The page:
In the latter part of the 1980s from my prison cell I entered into a correspondence with the Chilean writer Mariana Callejas. In 1978 she had featured in a documentary protesting the abandonment of her husband Michael Townley by the Chilean junta on whose behalf he had murdered while in the service of DINA. Amongst his many crimes were the 1976 murders of the former Allende defence minister Orlando Letelier and his secretary Ronnie Moffit in a booby trap bomb placed under Letelier's car in Washington. After his release from a Pinochet prison Letelier had been heading up opposition to the dictator's fascistic regime. The murder is extensively documented in Taylor Branch and Eugene Propper's book Labyrinth. It too found its way into the H-Blocks.

Although by now something of a societal outcast, Mariana Callejas in her letters was fluent, articulate and charming. She seemed quite contrite about her own involvement in DINA activities and professed to be working to expose the activities of the Pinochet regime. How forthcoming she was is a moot point. She knew her hands had been well soiled by the country's dirty war. In his 2003 book By Night in Chile, Roberto Bolaño modelled a central character on Callejas, Maria Canales. A literary figure, she hosted a writers' salon in her home while opponents of the regime were undergoing torture in her basement. In 1998 Manuel Contreras, former head of the DINA secret police, accused Callejas of responsibility for the 1974 assassination of General Carlos Prats and his wife in Argentina.

For decades Chile flourished as one of the world's most vibrant democracies. The 9/11 coup of 1973 put an end to that. At the milder end of the spectrum books were burned and movies banned. Political parties were outlawed and the country's largest union shut down. Army officers became university rectors and students were forced to quit their studies. At the more extreme end people were murdered, tortured, disappeared. Death squads, Mariana Callejas reportedly amongst them, travelled as far as Europe in search of dissidents. The Villa Grimaldi detention centre acquired a status similar to that of the Argentine Navy School Of Mechanics in Buenos Aires; both factories of torture and death.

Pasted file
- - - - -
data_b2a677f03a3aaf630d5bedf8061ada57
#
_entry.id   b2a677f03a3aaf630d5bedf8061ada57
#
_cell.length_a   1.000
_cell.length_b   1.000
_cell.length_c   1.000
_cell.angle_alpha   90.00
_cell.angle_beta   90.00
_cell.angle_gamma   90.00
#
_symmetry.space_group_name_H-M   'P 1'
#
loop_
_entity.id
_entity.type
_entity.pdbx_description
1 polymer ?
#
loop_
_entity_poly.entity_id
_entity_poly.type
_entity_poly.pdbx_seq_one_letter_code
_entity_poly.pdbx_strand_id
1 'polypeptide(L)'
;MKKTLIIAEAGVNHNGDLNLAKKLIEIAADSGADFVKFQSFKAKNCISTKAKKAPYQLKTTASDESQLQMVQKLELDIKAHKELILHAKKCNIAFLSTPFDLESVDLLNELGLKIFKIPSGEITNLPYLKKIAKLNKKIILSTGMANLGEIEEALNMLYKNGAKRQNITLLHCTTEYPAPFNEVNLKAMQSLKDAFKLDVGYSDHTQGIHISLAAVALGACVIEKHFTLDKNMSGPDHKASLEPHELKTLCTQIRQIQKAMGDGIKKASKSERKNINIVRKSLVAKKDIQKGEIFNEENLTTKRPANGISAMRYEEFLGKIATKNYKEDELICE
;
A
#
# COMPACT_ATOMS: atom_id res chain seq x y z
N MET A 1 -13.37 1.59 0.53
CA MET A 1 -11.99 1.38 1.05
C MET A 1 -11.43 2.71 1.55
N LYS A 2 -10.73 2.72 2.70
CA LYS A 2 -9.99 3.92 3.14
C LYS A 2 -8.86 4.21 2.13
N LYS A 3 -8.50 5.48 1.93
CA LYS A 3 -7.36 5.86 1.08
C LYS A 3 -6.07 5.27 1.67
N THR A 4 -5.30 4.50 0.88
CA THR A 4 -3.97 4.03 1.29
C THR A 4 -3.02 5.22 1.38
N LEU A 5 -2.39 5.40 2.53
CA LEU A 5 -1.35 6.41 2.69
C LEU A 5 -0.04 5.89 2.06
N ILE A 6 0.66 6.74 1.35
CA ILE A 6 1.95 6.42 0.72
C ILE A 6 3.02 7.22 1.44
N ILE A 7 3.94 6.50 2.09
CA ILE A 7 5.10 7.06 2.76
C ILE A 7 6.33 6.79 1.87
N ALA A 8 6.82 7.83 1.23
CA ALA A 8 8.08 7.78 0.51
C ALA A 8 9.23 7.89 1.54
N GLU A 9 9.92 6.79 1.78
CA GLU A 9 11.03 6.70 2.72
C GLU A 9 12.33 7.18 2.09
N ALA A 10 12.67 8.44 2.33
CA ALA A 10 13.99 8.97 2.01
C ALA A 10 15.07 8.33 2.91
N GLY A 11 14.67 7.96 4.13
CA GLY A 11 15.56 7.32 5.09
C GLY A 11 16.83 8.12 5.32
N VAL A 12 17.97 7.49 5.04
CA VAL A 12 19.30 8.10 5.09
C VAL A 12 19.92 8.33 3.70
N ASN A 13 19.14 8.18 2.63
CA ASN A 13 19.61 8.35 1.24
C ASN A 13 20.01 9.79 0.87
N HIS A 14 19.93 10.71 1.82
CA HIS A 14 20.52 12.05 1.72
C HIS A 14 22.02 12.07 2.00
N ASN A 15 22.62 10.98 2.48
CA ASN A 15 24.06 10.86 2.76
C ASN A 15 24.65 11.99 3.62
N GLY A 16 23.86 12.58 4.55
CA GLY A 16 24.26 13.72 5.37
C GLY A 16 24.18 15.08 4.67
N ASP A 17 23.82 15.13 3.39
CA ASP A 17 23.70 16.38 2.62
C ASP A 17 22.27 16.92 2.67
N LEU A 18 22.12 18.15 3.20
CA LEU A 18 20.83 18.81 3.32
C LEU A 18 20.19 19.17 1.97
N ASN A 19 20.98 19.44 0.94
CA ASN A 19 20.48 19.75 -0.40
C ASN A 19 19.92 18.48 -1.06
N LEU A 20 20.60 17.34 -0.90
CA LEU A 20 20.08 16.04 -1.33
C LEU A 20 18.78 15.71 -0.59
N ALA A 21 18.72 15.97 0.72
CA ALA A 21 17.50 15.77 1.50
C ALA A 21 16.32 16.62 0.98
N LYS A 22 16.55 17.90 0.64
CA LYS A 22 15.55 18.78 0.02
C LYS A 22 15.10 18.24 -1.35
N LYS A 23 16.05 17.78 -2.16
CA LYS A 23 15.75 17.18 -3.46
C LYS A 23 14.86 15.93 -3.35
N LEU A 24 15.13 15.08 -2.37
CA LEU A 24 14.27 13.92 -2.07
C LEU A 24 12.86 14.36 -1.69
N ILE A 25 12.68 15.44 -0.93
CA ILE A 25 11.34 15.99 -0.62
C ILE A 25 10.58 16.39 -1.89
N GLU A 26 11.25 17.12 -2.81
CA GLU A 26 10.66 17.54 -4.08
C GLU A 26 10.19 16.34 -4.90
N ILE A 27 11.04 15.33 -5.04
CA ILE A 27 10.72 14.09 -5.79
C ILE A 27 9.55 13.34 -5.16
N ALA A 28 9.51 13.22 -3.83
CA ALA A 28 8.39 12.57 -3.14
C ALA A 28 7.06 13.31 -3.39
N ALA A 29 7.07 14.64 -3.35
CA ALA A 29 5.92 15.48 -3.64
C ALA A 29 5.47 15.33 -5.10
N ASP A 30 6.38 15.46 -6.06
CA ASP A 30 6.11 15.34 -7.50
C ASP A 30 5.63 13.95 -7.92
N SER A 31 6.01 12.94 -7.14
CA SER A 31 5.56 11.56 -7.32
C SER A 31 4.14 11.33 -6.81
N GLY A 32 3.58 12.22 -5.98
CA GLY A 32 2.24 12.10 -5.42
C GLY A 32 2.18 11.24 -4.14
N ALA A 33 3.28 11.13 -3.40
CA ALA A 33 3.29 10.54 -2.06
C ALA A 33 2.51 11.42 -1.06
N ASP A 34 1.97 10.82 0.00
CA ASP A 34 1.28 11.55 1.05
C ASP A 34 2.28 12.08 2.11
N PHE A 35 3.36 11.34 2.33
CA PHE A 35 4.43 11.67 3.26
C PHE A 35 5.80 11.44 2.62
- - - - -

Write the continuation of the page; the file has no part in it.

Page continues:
What role Pinochet played in the planning the coup is debated and disputed. His own account places him at the centre of the plot, the chief conspirator plotting in secret since 1971. Others involved claim that because he was promoted to chief of staff by Allende on the recommendation of Carlos Prats he was not to be trusted and consequently played no guiding role. Conspirator or not he was the first to suckle from the corrupt realignment that the coup brought. Pinochet ruled Chile for 17 tears. His reputation for being a ruthless dictator was equalled only by his reputation for corruption. Ultimately, the embezzlement rather than the human rights violations caused his followers to turn their backs on him.